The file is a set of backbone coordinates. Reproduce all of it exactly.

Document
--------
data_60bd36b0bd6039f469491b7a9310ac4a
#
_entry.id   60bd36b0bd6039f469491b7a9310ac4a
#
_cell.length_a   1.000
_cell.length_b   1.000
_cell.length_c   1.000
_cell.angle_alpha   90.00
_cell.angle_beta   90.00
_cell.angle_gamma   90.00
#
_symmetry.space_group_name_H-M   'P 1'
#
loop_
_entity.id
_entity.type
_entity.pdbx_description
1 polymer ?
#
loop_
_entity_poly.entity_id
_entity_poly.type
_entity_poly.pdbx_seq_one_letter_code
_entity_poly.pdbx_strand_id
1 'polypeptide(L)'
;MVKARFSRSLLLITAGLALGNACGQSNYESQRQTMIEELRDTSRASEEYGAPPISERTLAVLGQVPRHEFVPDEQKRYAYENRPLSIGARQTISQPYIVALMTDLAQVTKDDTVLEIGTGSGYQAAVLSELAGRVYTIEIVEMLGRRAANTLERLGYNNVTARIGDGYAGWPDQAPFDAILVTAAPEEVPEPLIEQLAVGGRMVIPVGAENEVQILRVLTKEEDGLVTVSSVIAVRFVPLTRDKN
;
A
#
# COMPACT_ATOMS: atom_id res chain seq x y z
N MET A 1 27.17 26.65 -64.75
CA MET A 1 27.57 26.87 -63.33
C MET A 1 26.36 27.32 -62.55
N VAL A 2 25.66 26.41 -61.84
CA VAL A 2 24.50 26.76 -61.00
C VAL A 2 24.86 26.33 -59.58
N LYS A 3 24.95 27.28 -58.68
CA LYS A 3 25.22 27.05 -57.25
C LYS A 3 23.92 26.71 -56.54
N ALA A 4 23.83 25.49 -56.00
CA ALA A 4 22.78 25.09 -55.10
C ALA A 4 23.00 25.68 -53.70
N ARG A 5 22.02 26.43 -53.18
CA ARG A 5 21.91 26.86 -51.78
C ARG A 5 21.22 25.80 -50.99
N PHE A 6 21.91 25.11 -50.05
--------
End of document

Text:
data_60bd36b0bd6039f469491b7a9310ac4a
#
_entry.id   60bd36b0bd6039f469491b7a9310ac4a
#
_cell.length_a   1.000
_cell.length_b   1.000
_cell.length_c   1.000
_cell.angle_alpha   90.00
_cell.angle_beta   90.00
_cell.angle_gamma   90.00
#
_symmetry.space_group_name_H-M   'P 1'
#
loop_
_entity.id
_entity.type
_entity.pdbx_description
1 polymer ?
#
loop_
_entity_poly.entity_id
_entity_poly.type
_entity_poly.pdbx_seq_one_letter_code
_entity_poly.pdbx_strand_id
1 'polypeptide(L)'
;MVKARFSRSLLLITAGLALGNACGQSNYESQRQTMIEELRDTSRASEEYGAPPISERTLAVLGQVPRHEFVPDEQKRYAYENRPLSIGARQTISQPYIVALMTDLAQVTKDDTVLEIGTGSGYQAAVLSELAGRVYTIEIVEMLGRRAANTLERLGYNNVTARIGDGYAGWPDQAPFDAILVTAAPEEVPEPLIEQLAVGGRMVIPVGAENEVQILRVLTKEEDGLVTVSSVIAVRFVPLTRDKN
;
A
#
# COMPACT_ATOMS: atom_id res chain seq x y z
N MET A 1 27.17 26.65 -64.75
CA MET A 1 27.57 26.87 -63.33
C MET A 1 26.36 27.32 -62.55
N VAL A 2 25.66 26.41 -61.84
CA VAL A 2 24.50 26.76 -61.00
C VAL A 2 24.86 26.33 -59.58
N LYS A 3 24.95 27.28 -58.68
CA LYS A 3 25.22 27.05 -57.25
C LYS A 3 23.92 26.71 -56.54
N ALA A 4 23.83 25.49 -56.00
CA ALA A 4 22.78 25.09 -55.10
C ALA A 4 23.00 25.68 -53.70
N ARG A 5 22.02 26.43 -53.18
CA ARG A 5 21.91 26.86 -51.78
C ARG A 5 21.22 25.80 -50.99
N PHE A 6 21.91 25.11 -50.05